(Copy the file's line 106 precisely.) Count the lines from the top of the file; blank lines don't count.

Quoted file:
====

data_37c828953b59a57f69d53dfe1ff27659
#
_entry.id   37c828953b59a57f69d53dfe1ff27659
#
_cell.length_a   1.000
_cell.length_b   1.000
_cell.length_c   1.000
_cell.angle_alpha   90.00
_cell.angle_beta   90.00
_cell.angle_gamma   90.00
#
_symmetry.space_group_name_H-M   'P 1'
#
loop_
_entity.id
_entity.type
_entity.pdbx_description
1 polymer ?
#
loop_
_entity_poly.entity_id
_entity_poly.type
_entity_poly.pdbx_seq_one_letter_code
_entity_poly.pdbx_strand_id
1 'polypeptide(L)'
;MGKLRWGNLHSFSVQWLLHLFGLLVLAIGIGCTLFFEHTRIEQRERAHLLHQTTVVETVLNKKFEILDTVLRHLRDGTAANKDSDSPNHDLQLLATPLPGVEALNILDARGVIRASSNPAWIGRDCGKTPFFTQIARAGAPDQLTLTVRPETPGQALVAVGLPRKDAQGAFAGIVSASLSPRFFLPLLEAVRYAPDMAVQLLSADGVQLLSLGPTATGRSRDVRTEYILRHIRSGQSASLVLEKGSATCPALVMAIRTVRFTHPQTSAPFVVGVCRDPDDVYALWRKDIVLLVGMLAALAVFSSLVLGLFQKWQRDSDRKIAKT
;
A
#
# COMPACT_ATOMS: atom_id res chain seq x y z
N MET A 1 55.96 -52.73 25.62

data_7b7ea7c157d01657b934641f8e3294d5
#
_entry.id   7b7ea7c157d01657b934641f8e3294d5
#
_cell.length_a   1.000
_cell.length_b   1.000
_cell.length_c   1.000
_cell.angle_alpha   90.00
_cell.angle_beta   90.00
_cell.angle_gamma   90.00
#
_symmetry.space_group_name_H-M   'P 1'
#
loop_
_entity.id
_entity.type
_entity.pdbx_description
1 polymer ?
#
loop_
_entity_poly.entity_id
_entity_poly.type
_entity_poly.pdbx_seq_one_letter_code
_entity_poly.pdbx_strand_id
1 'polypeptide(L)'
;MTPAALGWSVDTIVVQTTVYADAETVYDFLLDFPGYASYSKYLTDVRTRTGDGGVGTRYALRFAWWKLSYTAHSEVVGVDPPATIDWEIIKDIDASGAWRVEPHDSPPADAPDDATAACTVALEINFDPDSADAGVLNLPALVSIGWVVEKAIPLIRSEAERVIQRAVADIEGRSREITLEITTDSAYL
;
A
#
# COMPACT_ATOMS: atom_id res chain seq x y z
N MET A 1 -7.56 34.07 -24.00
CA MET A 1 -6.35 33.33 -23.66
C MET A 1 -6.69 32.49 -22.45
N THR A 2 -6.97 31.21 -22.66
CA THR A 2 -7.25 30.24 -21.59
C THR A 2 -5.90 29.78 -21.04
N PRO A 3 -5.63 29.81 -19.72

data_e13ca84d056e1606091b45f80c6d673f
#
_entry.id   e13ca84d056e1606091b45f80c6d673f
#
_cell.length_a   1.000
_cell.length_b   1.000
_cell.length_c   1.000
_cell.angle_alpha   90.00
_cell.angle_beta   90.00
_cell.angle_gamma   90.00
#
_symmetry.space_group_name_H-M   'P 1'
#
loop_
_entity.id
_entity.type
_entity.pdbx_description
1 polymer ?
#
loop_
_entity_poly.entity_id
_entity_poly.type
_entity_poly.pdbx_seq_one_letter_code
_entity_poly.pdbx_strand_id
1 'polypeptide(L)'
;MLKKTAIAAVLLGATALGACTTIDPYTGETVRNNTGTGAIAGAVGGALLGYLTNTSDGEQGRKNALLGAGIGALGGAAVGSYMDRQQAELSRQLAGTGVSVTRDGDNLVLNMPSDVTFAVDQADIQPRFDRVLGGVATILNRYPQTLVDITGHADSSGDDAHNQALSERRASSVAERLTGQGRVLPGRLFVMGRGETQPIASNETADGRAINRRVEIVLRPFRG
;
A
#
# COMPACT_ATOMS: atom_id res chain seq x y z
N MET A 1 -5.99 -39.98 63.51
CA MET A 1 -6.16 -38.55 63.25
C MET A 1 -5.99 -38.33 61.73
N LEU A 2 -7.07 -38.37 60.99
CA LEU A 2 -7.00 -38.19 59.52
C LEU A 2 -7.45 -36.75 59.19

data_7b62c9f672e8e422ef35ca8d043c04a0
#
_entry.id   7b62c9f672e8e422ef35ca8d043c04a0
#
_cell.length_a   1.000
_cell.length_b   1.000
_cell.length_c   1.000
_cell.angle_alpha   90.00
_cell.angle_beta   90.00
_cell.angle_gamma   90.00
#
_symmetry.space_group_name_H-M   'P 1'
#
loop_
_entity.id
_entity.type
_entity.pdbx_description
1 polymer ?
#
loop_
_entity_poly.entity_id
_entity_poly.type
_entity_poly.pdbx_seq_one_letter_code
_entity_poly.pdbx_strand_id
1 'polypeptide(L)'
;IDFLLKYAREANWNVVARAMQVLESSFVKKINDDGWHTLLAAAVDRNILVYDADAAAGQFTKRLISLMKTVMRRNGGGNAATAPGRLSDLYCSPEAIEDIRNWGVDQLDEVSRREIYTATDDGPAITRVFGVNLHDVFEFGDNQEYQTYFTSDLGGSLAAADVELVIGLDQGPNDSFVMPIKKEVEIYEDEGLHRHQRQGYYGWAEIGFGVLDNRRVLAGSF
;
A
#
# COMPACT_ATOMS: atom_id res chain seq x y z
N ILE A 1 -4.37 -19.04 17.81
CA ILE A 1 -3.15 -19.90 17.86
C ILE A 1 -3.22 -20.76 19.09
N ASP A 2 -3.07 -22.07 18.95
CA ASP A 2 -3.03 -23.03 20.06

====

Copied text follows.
#